The process described above applies to cases where the data is linearly separable. Note that, in reality, datasets are almost never completely linearly separable, which means that when using an SVM classifier you will often need to use two different techniques: soft margin and kernel tricks. Consider a situation where data points of different classes are mixed together, with some instances belonging to one class in the “cluster” of another class. How could you have the classifier handle these instances?
One tactic that can be used to handle non-linearly separable datasets is the application of a “soft margin” SVM classifier. A soft margin classifier operates by accepting a few misclassified data points. It will try to draw a line that best separates the clusters of data points from each other, as they contain the majority of the instances belonging to their respective classes. The soft margin SVM classifier attempts to create a dividing line that balances the two demands of the classifier: accuracy and margin. It will try to minimize the misclassification while also maximizing the margin.
The SVM’s tolerance for error can be adjusted through manipulation of a hyperparameter called “C”. The C value controls how many support vectors the classifier considers when drawing decision boundaries. The C value is a penalty applied to misclassifications, meaning that the larger the C value the fewer support vectors the classifier takes into account and the narrower the margin.
The Kernel Trick operates by applying nonlinear transformations to the features in the dataset. The Kernel Trick takes the existing features in the dataset and creates new features through the application of nonlinear mathematical functions. What results from the application of these nonlinear transformations is a nonlinear decision boundary. Because the SVM classifier is no longer restricted to drawing linear decision boundaries it can start drawing curved decision boundaries that better encapsulate the true distribution of the support vectors and bring misclassifications to a minimum. Two of the most popular SVM nonlinear kernels are Radial Basis Function and Polynomial. The polynomial function creates polynomial combinations of all the existing features, while the Radial Basis Function generates new features by measuring the distance between a central point/points to all the other points.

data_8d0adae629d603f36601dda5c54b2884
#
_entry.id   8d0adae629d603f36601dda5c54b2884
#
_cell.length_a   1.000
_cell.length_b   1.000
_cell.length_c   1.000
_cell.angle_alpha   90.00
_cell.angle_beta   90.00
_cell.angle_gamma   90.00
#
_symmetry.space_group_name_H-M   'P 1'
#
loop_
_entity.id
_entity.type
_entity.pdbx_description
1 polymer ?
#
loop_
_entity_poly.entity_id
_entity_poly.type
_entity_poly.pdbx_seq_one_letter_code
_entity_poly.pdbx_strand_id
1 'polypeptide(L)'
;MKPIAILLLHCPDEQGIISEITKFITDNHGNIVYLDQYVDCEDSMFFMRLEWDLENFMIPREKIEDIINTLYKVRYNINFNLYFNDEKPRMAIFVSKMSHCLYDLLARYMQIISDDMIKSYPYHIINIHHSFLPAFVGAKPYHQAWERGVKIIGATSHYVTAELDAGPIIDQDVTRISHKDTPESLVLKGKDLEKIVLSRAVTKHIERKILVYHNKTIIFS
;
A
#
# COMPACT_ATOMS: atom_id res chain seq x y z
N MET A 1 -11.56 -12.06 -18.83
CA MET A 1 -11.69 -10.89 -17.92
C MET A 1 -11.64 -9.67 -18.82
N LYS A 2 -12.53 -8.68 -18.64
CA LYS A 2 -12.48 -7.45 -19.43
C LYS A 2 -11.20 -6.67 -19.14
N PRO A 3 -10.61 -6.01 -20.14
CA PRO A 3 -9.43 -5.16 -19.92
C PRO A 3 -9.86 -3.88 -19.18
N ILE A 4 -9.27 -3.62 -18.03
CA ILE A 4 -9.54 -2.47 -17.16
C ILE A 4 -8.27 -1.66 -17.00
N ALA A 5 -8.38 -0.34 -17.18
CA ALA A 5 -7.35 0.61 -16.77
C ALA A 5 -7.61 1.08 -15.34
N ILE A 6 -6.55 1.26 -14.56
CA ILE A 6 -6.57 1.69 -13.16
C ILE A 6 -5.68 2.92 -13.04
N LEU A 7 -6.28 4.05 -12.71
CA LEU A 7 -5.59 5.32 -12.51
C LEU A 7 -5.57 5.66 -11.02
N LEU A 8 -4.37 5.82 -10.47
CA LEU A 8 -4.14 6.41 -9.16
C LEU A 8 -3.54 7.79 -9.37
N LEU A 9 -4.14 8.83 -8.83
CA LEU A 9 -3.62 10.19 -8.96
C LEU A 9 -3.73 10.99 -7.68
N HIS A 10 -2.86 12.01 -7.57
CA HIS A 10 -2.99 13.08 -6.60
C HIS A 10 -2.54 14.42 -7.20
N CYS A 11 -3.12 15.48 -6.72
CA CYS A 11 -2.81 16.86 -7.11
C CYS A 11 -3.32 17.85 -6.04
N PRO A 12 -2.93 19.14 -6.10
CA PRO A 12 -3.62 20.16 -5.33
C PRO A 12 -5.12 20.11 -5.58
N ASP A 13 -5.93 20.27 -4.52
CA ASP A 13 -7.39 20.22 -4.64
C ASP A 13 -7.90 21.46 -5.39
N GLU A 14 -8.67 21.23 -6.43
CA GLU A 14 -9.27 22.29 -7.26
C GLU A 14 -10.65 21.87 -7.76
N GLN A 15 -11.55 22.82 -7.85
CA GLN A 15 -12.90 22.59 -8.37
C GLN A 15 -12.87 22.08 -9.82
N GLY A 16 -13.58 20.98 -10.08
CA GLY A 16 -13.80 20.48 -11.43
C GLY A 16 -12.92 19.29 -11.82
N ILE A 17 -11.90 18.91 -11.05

What is Gradient Descent?
If you’ve read about how neural networks are trained, you’ve almost certainly come across the term “gradient descent” before. Gradient descent is the primary method of optimizing a neural network’s performance, reducing the network’s loss/error rate. However, gradient descent can be a little hard to understand for those new to machine learning, and this article will endeavor to give you a decent intuition for how gradient descent operates.
Gradient descent is an optimization algorithm. It’s used to improve the performance of a neural network by making tweaks to the parameters of the network such that the difference between the network’s predictions and the actual/expected values of the network (referred to as the loss) is a small as possible. Gradient descent takes the initial values of the parameters and uses operations based in calculus to adjust their values towards the values that will make the network as accurate as it can be. You don’t need to know a lot of calculus to understand how gradient descent works, but you do need to have an understanding of gradients.